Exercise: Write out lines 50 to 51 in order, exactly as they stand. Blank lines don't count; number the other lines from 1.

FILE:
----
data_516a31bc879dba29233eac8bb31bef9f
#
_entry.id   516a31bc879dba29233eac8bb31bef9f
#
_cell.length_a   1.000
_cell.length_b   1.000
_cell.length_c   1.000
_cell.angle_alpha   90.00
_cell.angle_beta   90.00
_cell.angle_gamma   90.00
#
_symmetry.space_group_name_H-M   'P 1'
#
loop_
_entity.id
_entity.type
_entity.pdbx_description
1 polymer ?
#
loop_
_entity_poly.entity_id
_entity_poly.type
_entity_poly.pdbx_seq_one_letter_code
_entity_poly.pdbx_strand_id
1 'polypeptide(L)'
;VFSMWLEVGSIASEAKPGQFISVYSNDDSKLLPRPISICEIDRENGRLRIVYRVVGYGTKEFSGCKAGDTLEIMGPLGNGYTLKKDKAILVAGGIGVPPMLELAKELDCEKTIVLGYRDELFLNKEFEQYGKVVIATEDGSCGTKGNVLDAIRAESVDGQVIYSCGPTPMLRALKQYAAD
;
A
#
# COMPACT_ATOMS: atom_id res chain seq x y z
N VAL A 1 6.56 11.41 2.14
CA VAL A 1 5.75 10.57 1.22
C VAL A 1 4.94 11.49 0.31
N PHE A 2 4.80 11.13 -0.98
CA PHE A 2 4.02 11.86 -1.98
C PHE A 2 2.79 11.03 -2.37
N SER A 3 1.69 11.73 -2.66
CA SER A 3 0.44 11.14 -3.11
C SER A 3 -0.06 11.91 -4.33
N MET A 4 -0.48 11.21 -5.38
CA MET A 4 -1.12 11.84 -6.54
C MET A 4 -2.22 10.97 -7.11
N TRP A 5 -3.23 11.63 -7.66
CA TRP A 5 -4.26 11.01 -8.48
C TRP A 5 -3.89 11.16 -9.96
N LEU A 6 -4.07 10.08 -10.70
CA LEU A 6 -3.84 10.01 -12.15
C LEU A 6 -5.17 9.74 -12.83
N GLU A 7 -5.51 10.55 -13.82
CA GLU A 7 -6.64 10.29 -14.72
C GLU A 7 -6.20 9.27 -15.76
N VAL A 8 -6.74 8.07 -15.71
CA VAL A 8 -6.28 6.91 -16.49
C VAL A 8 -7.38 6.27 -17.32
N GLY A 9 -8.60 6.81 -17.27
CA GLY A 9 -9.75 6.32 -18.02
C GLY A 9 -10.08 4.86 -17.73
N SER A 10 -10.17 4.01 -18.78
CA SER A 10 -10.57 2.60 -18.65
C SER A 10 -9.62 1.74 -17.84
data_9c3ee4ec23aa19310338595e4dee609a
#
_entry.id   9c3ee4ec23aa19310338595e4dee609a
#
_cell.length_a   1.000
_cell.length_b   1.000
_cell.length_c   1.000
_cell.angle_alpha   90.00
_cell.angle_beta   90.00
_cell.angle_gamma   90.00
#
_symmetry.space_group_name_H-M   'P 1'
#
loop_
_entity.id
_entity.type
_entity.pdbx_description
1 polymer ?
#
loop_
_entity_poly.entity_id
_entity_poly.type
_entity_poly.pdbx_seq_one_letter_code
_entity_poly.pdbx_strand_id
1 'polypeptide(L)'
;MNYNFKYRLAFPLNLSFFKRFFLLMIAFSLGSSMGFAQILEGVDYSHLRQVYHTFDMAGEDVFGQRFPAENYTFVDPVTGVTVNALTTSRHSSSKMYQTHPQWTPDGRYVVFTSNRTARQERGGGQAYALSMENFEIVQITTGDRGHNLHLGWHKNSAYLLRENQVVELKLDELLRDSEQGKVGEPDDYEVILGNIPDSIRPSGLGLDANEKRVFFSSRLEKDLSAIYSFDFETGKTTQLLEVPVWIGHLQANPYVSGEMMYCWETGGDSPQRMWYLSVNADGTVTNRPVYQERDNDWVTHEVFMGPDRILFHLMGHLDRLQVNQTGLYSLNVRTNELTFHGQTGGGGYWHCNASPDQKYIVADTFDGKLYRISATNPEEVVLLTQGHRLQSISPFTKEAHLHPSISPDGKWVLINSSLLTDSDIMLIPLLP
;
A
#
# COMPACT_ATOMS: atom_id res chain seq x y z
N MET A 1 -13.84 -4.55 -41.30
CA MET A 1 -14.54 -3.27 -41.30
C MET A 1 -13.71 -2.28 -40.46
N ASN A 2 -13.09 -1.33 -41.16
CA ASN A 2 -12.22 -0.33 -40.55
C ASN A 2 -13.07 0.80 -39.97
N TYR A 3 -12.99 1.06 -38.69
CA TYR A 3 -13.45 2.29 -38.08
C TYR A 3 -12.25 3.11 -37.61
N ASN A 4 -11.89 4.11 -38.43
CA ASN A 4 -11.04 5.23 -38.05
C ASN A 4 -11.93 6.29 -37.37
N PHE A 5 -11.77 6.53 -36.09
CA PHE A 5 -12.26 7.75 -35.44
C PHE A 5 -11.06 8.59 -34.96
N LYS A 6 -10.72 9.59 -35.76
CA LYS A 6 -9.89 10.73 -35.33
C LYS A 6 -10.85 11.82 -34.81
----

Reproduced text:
CA GLU A 7 -6.64 10.29 -14.72
C GLU A 7 -6.20 9.27 -15.76